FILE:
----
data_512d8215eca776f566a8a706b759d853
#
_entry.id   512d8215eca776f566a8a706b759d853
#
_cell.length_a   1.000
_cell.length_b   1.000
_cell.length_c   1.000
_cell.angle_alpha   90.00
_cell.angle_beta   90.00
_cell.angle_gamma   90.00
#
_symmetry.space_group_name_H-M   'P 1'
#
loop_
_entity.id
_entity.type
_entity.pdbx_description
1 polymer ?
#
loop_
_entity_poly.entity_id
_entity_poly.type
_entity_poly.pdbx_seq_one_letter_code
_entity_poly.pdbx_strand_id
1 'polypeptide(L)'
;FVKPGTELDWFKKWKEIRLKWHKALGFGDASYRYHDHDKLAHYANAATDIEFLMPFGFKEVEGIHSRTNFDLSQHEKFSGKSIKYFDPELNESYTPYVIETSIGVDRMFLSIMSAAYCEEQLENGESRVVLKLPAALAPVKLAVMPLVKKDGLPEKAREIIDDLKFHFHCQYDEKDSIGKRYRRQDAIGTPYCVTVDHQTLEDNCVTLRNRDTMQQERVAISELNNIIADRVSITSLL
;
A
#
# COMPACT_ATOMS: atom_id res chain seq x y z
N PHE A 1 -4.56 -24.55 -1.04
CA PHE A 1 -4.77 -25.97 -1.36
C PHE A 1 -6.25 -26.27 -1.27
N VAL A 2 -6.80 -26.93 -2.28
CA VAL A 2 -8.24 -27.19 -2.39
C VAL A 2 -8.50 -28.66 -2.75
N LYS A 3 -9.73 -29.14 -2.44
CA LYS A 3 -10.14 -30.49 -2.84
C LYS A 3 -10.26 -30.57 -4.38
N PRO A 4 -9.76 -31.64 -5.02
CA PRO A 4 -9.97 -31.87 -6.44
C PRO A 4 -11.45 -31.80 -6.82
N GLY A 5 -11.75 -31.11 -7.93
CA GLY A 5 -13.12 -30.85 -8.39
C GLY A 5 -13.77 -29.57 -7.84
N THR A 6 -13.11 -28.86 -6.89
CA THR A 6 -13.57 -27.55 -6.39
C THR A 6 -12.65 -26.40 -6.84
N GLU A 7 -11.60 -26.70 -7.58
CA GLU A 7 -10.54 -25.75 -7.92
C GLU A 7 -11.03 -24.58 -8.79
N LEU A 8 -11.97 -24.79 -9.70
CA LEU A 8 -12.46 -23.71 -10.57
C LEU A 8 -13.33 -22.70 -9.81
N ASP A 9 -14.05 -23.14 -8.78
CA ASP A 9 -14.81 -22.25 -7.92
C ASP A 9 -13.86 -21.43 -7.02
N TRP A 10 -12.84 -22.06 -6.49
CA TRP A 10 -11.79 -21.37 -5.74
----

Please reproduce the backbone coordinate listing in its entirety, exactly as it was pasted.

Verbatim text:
data_512d8215eca776f566a8a706b759d853
#
_entry.id   512d8215eca776f566a8a706b759d853
#
_cell.length_a   1.000
_cell.length_b   1.000
_cell.length_c   1.000
_cell.angle_alpha   90.00
_cell.angle_beta   90.00
_cell.angle_gamma   90.00
#
_symmetry.space_group_name_H-M   'P 1'
#
loop_
_entity.id
_entity.type
_entity.pdbx_description
1 polymer ?
#
loop_
_entity_poly.entity_id
_entity_poly.type
_entity_poly.pdbx_seq_one_letter_code
_entity_poly.pdbx_strand_id
1 'polypeptide(L)'
;FVKPGTELDWFKKWKEIRLKWHKALGFGDASYRYHDHDKLAHYANAATDIEFLMPFGFKEVEGIHSRTNFDLSQHEKFSGKSIKYFDPELNESYTPYVIETSIGVDRMFLSIMSAAYCEEQLENGESRVVLKLPAALAPVKLAVMPLVKKDGLPEKAREIIDDLKFHFHCQYDEKDSIGKRYRRQDAIGTPYCVTVDHQTLEDNCVTLRNRDTMQQERVAISELNNIIADRVSITSLL
;
A
#
# COMPACT_ATOMS: atom_id res chain seq x y z
N PHE A 1 -4.56 -24.55 -1.04
CA PHE A 1 -4.77 -25.97 -1.36
C PHE A 1 -6.25 -26.27 -1.27
N VAL A 2 -6.80 -26.93 -2.28
CA VAL A 2 -8.24 -27.19 -2.39
C VAL A 2 -8.50 -28.66 -2.75
N LYS A 3 -9.73 -29.14 -2.44
CA LYS A 3 -10.14 -30.49 -2.84
C LYS A 3 -10.26 -30.57 -4.38
N PRO A 4 -9.76 -31.64 -5.02
CA PRO A 4 -9.97 -31.87 -6.44
C PRO A 4 -11.45 -31.80 -6.82
N GLY A 5 -11.75 -31.11 -7.93
CA GLY A 5 -13.12 -30.85 -8.39
C GLY A 5 -13.77 -29.57 -7.84
N THR A 6 -13.11 -28.86 -6.89
CA THR A 6 -13.57 -27.55 -6.39
C THR A 6 -12.65 -26.40 -6.84
N GLU A 7 -11.60 -26.70 -7.58
CA GLU A 7 -10.54 -25.75 -7.92
C GLU A 7 -11.03 -24.58 -8.79
N LEU A 8 -11.97 -24.79 -9.70
CA LEU A 8 -12.46 -23.71 -10.57
C LEU A 8 -13.33 -22.70 -9.81
N ASP A 9 -14.05 -23.14 -8.78
CA ASP A 9 -14.81 -22.25 -7.92
C ASP A 9 -13.86 -21.43 -7.02
N TRP A 10 -12.84 -22.06 -6.49
CA TRP A 10 -11.79 -21.37 -5.74